There are bands that soundtrack a moment in time and then fade away ingloriously. Then there are those that, long after their demise, retain a sense of immortality. Thin Lizzy lie firmly in the latter camp.
In fact, twenty one years after they originally imploded, you can still hear, see and feel Thin Lizzy's remarkable influence everywhere. Turn on your TV set and you'll hear 'The Boys Are Back In Town' blaring out of countless adverts.
The same tunes made it on to the sound-tracks of A Knight's Tale and Detroit Rock City
(the former inspired by Chaucer, the latter by, er,
Kiss, and featuring alt. rockers Everclear covering the track). If that isn't enough, then the next time you're in Texas, take a stroll to the Dallas Cowboys ground on match day and watch the impact 'The Boys...' has on a packed stadium. Then, of course, there's the effect that the band's music has had on fellow musicians.
From U2 (firm fans of 1978's scorching double album 'Live And Dangerous') through to The Darkness (whose guitarist Dan Hawkins sports a near omnipresent Lizzy shirt in tribute to his heros), three generations of rock acts have acknowledged their debt to Phil Lynott and his crew. It's easy to hear why: this is hard rock music played with heart and, more importantly, soul.
The Thin Lizzy story is a Boy's Own tale of rock'n'roll excess. The fights, the booze, the women and, more tragically, the drugs are all part of the twisted tale that unfolded as the band graduated from Ireland's clubs and ballrooms in the late '60s through to becoming a household name by the late '70s.
Their most celebrated line-up of bass-playing frontman Lynott, drummer Brian Downey and guitarists Scott Gorham and Brian Robertson planted the Lizzy flag firmly on rock's high ground with the release of four bona fide classic albums within the space of three years. 'Jailbreak', 'Johnny The Fox', 'Bad Reputation' and the all-conquering 'Live And Dangerous' (a rival to The Who's 'Live At Leeds' in the 'greatest live album stakes') emerged between September 1975 and June 1978 and all ram-raided their way into the UK Top 20.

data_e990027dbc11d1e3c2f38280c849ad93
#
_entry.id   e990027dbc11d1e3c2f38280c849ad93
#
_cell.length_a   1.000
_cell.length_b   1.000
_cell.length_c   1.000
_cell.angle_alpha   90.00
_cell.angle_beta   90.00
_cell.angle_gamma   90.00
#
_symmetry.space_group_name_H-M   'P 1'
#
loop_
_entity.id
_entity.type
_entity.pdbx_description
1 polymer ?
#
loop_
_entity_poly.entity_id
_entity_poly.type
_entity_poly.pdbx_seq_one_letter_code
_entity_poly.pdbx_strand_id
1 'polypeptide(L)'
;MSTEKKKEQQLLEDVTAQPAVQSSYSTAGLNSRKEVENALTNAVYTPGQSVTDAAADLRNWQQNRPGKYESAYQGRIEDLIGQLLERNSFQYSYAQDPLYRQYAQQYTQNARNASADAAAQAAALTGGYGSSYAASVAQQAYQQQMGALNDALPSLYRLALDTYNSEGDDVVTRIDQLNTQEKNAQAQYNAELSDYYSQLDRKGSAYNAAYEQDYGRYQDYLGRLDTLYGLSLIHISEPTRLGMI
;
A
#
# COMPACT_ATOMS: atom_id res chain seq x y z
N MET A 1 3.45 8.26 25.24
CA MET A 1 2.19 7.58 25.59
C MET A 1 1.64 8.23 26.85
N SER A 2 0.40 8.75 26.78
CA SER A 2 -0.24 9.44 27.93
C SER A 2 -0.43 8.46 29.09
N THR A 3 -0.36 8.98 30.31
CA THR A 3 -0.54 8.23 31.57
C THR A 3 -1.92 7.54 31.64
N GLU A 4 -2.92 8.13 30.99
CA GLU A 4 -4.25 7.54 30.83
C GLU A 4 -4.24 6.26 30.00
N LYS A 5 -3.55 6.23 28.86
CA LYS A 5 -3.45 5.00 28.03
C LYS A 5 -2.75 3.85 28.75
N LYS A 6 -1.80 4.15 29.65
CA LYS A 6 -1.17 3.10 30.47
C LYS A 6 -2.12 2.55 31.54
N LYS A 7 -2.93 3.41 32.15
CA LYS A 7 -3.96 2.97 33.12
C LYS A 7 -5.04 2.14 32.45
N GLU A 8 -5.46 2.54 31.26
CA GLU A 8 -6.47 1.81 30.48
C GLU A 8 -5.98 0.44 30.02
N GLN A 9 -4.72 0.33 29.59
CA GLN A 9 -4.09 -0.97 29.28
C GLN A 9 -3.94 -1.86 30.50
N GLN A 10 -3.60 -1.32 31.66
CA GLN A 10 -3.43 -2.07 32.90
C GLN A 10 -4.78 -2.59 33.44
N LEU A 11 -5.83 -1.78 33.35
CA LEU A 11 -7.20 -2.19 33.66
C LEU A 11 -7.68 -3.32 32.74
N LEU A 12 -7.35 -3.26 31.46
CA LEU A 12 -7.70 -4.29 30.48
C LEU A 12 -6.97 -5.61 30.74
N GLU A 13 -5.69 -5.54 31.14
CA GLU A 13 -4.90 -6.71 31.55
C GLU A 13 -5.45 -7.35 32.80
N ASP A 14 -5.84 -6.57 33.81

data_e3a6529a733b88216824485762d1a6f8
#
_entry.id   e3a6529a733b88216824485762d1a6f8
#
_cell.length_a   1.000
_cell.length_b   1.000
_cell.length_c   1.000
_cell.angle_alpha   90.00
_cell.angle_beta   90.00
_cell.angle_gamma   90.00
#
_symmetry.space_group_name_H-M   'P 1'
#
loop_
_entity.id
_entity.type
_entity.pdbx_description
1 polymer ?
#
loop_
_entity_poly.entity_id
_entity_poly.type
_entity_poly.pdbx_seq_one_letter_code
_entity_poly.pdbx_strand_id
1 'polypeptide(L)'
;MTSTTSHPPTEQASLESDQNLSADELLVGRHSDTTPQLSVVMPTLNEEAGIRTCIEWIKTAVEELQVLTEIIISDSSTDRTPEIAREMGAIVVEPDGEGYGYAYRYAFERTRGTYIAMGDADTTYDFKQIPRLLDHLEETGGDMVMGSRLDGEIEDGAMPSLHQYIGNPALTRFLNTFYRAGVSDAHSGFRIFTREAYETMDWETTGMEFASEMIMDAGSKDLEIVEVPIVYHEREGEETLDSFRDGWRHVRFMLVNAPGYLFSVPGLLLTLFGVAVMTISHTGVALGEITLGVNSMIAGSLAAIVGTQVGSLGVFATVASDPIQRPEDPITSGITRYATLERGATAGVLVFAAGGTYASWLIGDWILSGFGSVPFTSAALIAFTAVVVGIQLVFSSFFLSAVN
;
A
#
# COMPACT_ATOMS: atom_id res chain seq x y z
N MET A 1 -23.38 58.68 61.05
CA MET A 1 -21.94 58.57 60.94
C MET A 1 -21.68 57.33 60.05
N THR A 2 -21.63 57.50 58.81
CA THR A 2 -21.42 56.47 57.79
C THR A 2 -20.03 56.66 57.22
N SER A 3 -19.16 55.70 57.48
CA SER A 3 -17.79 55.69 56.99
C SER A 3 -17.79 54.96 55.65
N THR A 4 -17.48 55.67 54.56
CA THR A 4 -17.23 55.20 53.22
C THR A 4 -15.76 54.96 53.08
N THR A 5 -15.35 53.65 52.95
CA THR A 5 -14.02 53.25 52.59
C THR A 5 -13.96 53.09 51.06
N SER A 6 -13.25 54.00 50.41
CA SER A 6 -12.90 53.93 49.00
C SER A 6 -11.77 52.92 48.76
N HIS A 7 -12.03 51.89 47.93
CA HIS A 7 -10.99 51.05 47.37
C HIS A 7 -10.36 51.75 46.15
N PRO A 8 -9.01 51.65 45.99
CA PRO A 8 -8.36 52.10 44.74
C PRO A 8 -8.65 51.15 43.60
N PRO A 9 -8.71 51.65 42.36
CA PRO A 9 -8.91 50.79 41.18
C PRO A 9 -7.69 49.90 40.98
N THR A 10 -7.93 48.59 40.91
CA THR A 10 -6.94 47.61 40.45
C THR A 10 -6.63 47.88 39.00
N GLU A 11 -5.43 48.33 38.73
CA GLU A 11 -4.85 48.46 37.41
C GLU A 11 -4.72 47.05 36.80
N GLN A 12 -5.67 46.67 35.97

By 1979, to the outside world Lizzy appeared invincible. Internally, however, drug use was beginning to spiral out of control. Nevertheless, the release of 'Black Rose' in April proved to be their most successful album to date marking the return of guitarist Gary Moore (who'd replaced Brian Robertson). The subsequent release of Lynott's first solo album 'Solo In Soho' in April 1980 - from which 'Yellow Pearl' (later the Top Of The Pops theme) and his tribute to Elvis, 'King's Call', are taken - served to underline the Lizzy leader's broad musical palette. While critics have been quick to argue that Lizzy lost focus around the same time as Lynott embarked on recording his own material, tracks from 1980's 'Chinatown' and 1981's 'Renegade' bely that fact.
As 1982 dawned, however, Lizzy had become victims of their own self-abuse. Financially too they were in disarray. As they prepared to release the 'Thunder And Lightning' set, there appeared to be only one way out: to split the band. Following a tear-stained headlining appearance at the Reading Festival on August 28, 1983, Thin Lizzy played their final show on September 4 at the Zeppelinfield in Nuremburg, Germany.
Whether Lynott actually ever truly wanted to split Lizzy remains a moot point. What remains certain is that he never truly recovered from it. Following Lizzy's split, he tried his hand at production before forming the ill-fated Grand Slam. To many the last sighting of Philip Lynott came in May 1985 when he chalked up another hit by collaborating with Gary Moore on the 'Out In The Fields' single which went Top 5 in the UK.
On January 4, 1986, the Lizzy leader drew his last breath, having suffered multiple internal abscesses and blood poisoning leading to heart, kidney and liver failure.
A few months prior to his death, however, Lynott had been in high spirits. A deal had been secured - allegedly with Polydor - and he'd been working hard on new material.
Lizzy, ya know, was my band," he told me at the time. "But you have to move on. At the moment I'm really looking at making music where the heaviest rock meets the heaviest dance beats you can imagine. It's a real hybrid but I reckon that it's about music without barriers."
Some 18 years after Philip's tragic death you realise that Thin Lizzy themselves had already achieved as much: music without barriers, indeed.